That brings another angle to the question of “Are there limits to science?” and that is “Are there limits to religion?” The answer here seems to be a very firm “no” for anyone who holds religious beliefs dear, especially if you see science encroaching upon those beliefs. Our tendency here is not to let science encroach, but instead to embrace science with our religion, to make religion wider still than science. If science has limits in any theistic kind of naturalism, religion certainly doesn’t. Sarah Lane Ritchie explored this stance. Spending much of the time looking at the causal joint, which is by definition almost the limit to science which meets the limit to religion, she concluded by looking at what she called the ‘theological turn’ in divine action, which moves away from this idea of limits by embracing naturalism with theism, or even merging the two. Sarah mentioned the, what is to my mind, ideal solution of Thomas Aquinas, where all natural causes are primarily divine causes. Much as I admire John Polkinghorne, I’ve never appreciated his oft-quoted swipe at the Thomistic perspective as ‘an unintelligible kind of theological doublespeak’. It always strikes me that Thomas offers one of the most intelligible solutions in a very unintelligible area. Still, that’s my own opinion, and I know that Sarah doesn’t share it with me. She offered us more enchanted versions of naturalism than those of Thomas, including Chris Knight’s panentheistic vision, some pneumatological visions, all as experimental alternatives which see the limits of science as embraced within God’s wholeness. I took her as suggesting that these are thought experiments – faith experiments even – which nevertheless don’t solve the problems of explaining divine action; and I took from this the point that theistic naturalisms are, in effect, mirror images of the problems faced by scientific naturalism: what are the laws of nature, how competent are they to explain all causes, what do we do with spooky things like values and Beethoven? The problem of how we explain divine action in a faith position mirror the problem of how we deny divine action in scientific naturalism.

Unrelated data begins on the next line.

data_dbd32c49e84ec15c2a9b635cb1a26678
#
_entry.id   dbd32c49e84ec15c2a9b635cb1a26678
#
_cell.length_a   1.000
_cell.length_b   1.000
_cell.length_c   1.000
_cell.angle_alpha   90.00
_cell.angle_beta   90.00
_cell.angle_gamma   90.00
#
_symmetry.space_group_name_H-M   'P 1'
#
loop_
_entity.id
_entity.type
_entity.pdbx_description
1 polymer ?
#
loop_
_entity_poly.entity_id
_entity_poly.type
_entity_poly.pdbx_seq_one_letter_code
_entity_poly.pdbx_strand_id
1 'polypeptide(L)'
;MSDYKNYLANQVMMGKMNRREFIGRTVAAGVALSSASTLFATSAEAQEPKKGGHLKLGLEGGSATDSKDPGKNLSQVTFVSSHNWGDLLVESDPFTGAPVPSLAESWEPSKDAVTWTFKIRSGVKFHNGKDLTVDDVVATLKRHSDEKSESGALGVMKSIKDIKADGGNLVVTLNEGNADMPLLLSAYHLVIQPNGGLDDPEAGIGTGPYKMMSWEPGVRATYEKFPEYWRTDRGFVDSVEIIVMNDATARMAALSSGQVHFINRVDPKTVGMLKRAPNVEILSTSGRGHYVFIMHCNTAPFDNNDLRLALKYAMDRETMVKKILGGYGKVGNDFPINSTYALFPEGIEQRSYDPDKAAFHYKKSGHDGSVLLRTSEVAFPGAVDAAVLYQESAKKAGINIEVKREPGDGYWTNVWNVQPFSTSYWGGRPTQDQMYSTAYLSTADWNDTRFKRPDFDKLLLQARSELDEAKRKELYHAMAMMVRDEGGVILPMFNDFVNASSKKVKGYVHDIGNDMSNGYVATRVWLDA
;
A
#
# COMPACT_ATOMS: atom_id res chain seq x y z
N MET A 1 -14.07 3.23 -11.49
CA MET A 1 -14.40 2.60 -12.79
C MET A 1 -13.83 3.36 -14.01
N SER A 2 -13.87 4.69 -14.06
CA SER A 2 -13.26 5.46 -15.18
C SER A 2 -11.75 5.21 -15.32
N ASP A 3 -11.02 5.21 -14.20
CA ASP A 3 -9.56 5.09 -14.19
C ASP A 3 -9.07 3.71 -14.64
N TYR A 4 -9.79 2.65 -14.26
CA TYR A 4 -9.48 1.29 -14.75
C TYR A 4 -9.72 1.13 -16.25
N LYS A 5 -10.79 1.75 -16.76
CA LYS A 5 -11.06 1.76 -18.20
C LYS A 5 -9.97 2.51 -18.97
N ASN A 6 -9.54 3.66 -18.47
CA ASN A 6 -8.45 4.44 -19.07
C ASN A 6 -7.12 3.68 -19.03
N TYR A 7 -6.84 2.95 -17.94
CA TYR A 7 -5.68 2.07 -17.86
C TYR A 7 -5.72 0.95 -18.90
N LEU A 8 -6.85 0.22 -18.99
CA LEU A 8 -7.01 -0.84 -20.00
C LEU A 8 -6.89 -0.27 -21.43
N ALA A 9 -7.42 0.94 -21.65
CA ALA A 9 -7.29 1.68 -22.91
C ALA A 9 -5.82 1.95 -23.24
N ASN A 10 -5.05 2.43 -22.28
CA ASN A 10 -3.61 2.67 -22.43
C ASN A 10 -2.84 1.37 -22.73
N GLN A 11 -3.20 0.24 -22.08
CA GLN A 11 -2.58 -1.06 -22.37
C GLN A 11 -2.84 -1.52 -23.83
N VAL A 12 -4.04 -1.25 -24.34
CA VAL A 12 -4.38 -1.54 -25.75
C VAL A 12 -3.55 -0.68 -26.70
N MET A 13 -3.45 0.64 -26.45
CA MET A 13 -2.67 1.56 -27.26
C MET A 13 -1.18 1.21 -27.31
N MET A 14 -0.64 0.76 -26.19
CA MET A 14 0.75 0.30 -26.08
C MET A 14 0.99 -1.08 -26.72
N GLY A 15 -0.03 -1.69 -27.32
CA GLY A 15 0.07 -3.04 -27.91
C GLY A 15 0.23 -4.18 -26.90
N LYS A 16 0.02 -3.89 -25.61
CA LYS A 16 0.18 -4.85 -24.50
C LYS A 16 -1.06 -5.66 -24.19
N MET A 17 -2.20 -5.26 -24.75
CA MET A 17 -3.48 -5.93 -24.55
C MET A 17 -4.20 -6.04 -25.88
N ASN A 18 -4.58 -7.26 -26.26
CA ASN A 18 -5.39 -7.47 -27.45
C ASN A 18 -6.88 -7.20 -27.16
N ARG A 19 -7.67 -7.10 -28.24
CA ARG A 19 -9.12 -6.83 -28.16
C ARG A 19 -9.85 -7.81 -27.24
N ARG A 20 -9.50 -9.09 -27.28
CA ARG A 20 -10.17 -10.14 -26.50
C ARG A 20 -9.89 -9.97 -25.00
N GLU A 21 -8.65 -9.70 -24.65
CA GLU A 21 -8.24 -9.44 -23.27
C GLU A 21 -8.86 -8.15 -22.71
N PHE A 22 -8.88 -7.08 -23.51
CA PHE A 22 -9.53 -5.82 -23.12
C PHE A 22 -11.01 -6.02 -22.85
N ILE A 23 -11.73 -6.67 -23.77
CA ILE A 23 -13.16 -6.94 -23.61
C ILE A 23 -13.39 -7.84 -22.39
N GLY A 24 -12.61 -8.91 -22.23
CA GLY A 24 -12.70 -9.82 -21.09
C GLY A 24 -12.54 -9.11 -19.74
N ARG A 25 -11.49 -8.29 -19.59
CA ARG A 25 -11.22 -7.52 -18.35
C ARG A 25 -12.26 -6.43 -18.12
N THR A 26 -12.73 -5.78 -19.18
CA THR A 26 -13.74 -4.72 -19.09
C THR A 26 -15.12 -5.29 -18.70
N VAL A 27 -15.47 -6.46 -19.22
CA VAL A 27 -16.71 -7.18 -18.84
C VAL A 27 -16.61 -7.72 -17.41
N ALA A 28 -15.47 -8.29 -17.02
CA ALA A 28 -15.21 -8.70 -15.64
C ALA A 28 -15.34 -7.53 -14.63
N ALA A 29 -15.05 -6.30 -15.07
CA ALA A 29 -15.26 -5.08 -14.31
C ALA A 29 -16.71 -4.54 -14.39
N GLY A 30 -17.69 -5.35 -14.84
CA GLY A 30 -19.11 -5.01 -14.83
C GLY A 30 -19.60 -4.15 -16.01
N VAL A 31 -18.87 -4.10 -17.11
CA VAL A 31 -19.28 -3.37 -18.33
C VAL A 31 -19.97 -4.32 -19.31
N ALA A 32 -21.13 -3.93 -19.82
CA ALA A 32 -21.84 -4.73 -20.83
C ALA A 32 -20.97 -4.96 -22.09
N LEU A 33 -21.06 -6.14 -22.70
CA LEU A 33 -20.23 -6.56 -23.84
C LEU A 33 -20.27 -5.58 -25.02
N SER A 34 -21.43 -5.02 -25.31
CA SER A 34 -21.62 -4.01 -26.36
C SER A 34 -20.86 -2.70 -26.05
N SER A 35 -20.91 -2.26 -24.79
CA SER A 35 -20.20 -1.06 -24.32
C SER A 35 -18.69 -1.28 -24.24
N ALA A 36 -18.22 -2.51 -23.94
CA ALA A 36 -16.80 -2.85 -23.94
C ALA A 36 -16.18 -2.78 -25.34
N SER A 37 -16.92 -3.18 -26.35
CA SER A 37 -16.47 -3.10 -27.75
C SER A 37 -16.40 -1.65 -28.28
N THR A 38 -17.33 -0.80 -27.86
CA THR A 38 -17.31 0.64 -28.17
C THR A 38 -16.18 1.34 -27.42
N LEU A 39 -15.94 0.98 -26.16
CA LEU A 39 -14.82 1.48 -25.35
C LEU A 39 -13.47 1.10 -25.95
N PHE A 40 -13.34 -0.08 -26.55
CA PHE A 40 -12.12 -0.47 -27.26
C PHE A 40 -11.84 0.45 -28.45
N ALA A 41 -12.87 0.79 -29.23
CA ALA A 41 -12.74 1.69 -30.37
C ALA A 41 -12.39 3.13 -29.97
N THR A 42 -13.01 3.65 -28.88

Of course, I’ve said nothing yet about Chris Southgate’s amazing Gowland Lecture on the limits of science from a poet’s perspective. If the sciences use limited human language to explore greater truths about the universe, then so does poetry, although as he so ably demonstrated, poetry can transcend the limitations of human language every bit as much as the most awe-inspiring scientific discovery. More importantly, I think that Chris showed us how poetry can act in a prophetic and warning mode, to urge limitations upon science where science is perhaps over-reaching itself. In our culture where science is so far in the ascendant that its terminology, and methodology is becoming all-pervasive, it’s perhaps creative art such as poetry and music that can point to the limits of science most clearly. Donovan Schaefer did a wonderful job of reminding us of this point at the very end of the conference, of how our emotions lead our science; that we can’t assume that the former can simply be explained away by the latter; rather our emotions truly lead our science.

The question that naturally arises from this focus on values, Beethoven, and poetry from several of our speakers, takes us from Are there limits to science, to Should science be limited? This angle brings ethics into the arena, and Neil Messer very helpfully explored some of the issues here, especially from the perspective of neuroscience and cognitive science. He was looking at the human brain, what’s often said to be the most complex entity in the universe, and certainly the place where the limits of science and the limits of religion meet. And that leads us on to the subject of our next conference, which I think is looking increasingly likely to explore the human mind: its wellbeing, its limitations, what is it? I look forward to seeing you there.